Today is the day for T-SQL Tuesday #106 entries. I’m the host this time, which means that I’ll have a busy week trying to compile all the entries for the round up. Last week I wrote the invitation, which was on triggers. Actually, I wrote the invitation in August, trying to be prepared in case my August host fell through, but Wayne Sheffield did a great job, so my hosting duties went on as planned. You still have time to write a post today for the party, but if you read this later, write at anytime. T-SQL Tuesday is a great set of ideas for blog posts, if you’re ever looking for an idea.
When I think of triggers, overall I think of the headaches they have caused me. Since I rarely see them in most systems, when they do appear, it’s often because I can’t determine why some strange action is occurring and after hours of troubleshooting, someone else will usually suggest checking a trigger. At least, that’s been my experience in the past. These days when something unexpected happens, I tend to think trigger earlier, but I hate that they’re kind of hidden. The DDL is separate from the table, the folder in SSMS isn’t obvious. Really I wish that trigger folder was hidden unless there was a trigger. That would be nice.
In any case, my thoughts on this T-SQL Tuesday are actually a time when I thought a trigger solved a problem really well for me. In this case we had an OLTP application and a finance application. In the pre-SSIS, pre-DTS days, moving data between systems was cumbersome, and in this case, I needed to move over some data reliably from one to the other. We elected for replication, since that would solve our issues, but these were disparate systems, with different schemas, and more importantly, a schema were were not supposed to alter for the finance application.
Enter loose coupling. I set up two additional databases, one on each instance. In these I had my tables that were to be replicated, and that worked really well, until it didn’t. Even in the v6.5 days replication would sometimes flake. No problem, these are two small tables and I can reinitialize things easily. However, to get the data in and out of these tables, I decided to use triggers. We had an insert/update trigger that would take OLTP data and move it into the small publisher database on that system. On the other side, the subscriber database had a trigger to move data into the finance system. It worked well, and if we had replication issues, we could keep working, knowing that data would continue to stack up and we didn’t need to alter our application.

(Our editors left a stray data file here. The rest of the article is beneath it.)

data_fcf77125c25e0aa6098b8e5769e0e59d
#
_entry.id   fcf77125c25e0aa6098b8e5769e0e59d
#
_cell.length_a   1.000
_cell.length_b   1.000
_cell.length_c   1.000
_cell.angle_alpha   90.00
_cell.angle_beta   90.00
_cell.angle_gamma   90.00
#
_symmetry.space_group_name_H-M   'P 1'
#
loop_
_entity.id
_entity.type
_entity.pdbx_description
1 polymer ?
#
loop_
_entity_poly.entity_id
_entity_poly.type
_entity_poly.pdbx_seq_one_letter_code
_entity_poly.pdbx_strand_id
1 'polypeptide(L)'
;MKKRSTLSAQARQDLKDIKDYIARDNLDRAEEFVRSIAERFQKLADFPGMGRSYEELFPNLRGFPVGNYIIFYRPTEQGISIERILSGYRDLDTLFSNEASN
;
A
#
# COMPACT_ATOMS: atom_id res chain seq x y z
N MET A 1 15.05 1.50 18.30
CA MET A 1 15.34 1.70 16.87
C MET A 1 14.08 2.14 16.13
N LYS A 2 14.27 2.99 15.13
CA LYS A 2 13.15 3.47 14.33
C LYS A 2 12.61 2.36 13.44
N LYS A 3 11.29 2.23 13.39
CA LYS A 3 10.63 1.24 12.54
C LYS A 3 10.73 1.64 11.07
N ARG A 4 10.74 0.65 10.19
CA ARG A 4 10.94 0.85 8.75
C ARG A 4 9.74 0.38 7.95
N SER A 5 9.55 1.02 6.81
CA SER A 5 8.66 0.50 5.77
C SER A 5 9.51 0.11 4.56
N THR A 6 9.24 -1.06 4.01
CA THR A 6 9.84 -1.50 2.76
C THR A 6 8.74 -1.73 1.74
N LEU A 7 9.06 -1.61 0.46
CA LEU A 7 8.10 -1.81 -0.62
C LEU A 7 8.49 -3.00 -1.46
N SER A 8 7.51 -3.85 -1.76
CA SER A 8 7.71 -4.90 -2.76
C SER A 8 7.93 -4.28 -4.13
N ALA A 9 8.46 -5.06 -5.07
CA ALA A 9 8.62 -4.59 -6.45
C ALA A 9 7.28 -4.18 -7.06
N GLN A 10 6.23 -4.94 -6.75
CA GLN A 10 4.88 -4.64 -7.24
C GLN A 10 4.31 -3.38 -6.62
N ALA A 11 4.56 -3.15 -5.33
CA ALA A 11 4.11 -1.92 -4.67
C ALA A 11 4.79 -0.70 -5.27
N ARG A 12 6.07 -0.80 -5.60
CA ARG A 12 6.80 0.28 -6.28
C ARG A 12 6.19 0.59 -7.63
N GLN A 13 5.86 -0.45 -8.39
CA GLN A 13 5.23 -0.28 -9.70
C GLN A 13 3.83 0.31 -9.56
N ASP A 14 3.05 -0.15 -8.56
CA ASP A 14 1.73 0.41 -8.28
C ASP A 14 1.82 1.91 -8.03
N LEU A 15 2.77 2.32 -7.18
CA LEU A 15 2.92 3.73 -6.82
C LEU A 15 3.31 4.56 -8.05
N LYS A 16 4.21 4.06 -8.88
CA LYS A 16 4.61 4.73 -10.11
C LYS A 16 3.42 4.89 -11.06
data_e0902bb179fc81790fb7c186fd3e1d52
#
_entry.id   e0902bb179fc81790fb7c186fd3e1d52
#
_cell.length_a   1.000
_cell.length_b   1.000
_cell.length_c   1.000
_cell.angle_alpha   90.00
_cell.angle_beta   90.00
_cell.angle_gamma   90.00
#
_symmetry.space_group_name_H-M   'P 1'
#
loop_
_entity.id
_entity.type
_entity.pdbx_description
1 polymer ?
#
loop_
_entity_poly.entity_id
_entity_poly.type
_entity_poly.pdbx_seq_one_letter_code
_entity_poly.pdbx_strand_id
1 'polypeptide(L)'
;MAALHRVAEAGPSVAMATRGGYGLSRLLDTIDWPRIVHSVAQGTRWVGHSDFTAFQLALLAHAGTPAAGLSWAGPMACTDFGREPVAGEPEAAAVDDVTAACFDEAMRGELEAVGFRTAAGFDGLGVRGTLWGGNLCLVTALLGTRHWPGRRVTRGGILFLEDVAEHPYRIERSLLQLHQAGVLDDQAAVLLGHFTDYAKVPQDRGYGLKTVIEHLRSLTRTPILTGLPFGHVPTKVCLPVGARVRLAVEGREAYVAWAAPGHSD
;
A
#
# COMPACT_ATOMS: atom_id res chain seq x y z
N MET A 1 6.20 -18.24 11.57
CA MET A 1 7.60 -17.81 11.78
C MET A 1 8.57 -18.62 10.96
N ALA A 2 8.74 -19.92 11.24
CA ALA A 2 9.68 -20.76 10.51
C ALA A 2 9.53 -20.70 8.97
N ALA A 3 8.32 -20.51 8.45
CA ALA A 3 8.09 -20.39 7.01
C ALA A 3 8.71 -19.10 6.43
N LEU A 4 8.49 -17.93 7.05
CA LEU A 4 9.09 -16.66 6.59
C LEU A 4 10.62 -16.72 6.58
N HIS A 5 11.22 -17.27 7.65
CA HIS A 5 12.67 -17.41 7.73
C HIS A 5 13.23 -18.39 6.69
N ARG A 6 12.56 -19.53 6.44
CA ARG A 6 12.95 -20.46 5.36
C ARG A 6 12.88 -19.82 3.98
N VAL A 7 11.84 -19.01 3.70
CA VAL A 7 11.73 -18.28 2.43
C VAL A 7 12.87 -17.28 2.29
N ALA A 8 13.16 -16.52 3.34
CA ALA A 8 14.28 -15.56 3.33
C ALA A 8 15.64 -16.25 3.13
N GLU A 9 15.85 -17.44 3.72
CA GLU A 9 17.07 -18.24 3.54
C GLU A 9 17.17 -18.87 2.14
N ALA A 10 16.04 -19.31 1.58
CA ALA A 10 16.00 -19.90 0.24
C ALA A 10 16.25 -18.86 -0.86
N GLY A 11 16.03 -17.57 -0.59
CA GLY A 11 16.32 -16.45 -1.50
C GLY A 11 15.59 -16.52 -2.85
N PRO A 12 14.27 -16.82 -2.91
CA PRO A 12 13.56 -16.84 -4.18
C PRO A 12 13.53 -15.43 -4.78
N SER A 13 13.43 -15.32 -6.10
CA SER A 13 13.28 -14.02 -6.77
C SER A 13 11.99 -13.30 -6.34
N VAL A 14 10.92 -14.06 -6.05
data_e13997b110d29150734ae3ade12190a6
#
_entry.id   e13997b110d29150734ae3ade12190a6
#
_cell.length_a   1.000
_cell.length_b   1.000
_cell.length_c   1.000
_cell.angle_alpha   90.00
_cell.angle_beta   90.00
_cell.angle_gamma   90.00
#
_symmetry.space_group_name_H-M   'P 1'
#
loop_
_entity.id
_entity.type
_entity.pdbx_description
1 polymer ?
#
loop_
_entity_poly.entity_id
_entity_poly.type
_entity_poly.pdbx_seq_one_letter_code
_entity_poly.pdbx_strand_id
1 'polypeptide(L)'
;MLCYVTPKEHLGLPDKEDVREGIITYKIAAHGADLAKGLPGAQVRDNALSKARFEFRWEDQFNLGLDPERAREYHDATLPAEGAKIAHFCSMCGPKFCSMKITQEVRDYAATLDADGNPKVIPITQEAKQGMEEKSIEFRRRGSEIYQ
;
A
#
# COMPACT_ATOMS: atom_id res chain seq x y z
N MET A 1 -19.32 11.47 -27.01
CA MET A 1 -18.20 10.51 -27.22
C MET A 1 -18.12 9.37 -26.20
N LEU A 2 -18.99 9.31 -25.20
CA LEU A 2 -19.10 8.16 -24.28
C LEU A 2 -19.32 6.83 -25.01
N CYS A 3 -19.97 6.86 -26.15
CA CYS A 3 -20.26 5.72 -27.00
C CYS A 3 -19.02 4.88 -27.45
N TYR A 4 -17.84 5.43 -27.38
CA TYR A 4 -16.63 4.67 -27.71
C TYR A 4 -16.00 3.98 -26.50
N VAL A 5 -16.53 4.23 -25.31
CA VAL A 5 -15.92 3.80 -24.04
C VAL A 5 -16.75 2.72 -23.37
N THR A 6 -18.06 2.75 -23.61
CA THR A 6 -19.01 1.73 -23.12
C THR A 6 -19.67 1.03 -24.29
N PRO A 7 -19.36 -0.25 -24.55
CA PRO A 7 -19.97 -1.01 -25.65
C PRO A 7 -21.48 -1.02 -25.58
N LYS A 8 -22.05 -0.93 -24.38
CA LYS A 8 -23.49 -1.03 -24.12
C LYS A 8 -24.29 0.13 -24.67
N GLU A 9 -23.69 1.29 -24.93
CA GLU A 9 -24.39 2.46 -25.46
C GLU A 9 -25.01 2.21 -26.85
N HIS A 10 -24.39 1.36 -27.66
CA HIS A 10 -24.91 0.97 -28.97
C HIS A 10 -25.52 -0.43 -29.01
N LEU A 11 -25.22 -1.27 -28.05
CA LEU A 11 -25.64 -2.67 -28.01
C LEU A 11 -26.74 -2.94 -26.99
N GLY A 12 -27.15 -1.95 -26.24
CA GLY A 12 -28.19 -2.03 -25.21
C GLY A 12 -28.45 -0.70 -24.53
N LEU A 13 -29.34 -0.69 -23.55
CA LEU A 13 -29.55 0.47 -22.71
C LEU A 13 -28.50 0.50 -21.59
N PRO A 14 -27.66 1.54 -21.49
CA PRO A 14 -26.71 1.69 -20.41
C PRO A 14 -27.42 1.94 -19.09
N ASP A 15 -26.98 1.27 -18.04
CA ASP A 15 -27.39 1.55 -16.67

I’m a fan of each system doing it’s own thing, usually independently, and having processes that do one thing. I can stack those up, but I expect and count on failures at some point. Usually these are minimal, but I try to avoid a long set of things that might have cascading failures if one thing ceases working. In this case, even if a trigger failed or replication had issues, I could manually add some data to another table and it would get moved by subsequent processes.
Triggers are incredibly useful in places, but I do warn people to be careful. They always fire, and often we have exceptions we might need to deal with. We also need to be sure we easily handle multiple rows in every transaction. If you can remember that, and write tight, quick, small code, maybe you’ll find a helpful use for triggers rather than one that gives you headaches.